Troubles with Effective Solar Energy


Last updated 4/12/2016 at 9:41am

San Diego’s ‘Climate Action Plan’ is to be released this month with the aim of becoming a national leader and the most aggressive in the nation, by switching to entirely clean energy by 2035. With the removal of fossil fuels, energy companies will be looking at the most abundant natural resource available to Californians across the state – Solar.

Although already utilized by many households and corporations as an alternative means of energy, the success of Solar has created its own problems.

At its Folsom headquarters, the California Independent System Operator, a team continually manages the power supply for some 30 million people across the state. Monitoring the flow of energy required in the spring and fall, when Californians aren’t using much air conditioning and demand for electricity is low, produces a surge of midday Solar power, more than the state can use, compared to more active winter months and it is becoming a growing concern.

The imbalance is becoming a growing state challenge and on March 27, Solar farms were told to shut down because they were producing more electricity than needed. “That’s zero-carbon, clean energy,” says Keith Casey, a vice president at the California Independent System Operator. “It would just be a travesty to curtail large amounts of it.”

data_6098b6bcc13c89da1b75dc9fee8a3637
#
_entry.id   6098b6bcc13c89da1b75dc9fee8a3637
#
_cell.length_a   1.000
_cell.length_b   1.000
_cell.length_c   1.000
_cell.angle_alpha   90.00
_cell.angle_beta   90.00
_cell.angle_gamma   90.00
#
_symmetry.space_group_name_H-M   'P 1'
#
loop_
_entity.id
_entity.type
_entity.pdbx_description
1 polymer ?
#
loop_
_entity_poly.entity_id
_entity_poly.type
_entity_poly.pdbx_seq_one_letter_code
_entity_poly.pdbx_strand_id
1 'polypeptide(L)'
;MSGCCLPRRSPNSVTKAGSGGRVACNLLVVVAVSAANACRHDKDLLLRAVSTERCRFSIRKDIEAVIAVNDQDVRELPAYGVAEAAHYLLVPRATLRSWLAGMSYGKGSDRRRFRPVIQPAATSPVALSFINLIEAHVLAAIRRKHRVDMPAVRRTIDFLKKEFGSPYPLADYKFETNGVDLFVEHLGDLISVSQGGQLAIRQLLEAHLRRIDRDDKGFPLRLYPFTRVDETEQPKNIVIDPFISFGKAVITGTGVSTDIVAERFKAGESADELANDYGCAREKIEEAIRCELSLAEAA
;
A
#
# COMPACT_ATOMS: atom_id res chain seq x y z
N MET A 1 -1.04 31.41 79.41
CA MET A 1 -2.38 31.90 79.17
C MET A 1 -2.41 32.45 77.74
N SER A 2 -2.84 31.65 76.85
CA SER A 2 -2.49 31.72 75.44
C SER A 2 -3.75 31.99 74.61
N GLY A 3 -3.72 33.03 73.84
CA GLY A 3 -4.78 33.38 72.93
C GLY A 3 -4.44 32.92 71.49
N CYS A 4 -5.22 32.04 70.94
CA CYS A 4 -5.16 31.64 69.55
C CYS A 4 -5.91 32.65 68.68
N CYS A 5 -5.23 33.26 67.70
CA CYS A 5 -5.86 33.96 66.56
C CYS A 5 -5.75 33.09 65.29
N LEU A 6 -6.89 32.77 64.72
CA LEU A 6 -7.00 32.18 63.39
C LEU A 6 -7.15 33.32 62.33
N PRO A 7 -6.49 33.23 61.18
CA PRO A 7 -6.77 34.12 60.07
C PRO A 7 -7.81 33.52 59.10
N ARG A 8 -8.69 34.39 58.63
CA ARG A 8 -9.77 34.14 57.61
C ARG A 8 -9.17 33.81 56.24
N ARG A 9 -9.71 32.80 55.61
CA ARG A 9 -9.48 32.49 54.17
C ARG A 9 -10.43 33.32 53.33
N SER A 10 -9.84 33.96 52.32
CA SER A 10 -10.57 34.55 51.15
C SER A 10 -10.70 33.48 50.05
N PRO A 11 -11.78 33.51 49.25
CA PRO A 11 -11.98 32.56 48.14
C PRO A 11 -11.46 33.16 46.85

Casey says the problem will only get worse as plans to hit 50 percent renewable energy by 2030 get closer and more Solar and wind connect to the grid.

One obvious solution that is raising controversy across state lines is to join up with neighboring states. When California produces too much Solar power, neighboring states buy it, preventing California from having to switch off their Solar farms. This could mean customers across both regions would save $154 to $335 million annually through sharing lower-cost renewable energy according to a study commissioned by PacifiCorp.

Although California’s grid currently runs, mostly, independently there are power lines reaching across the West.

“You’re operating your little piece of the system,” Casey says, “but if you can operate it as an integrated whole, you can just operate the system more efficiently.”

“It’s a win-win,” Casey continues. “We really think we need to seize the most efficient opportunities that are out there for integrating renewables.”

The issue and the story is to be continued.


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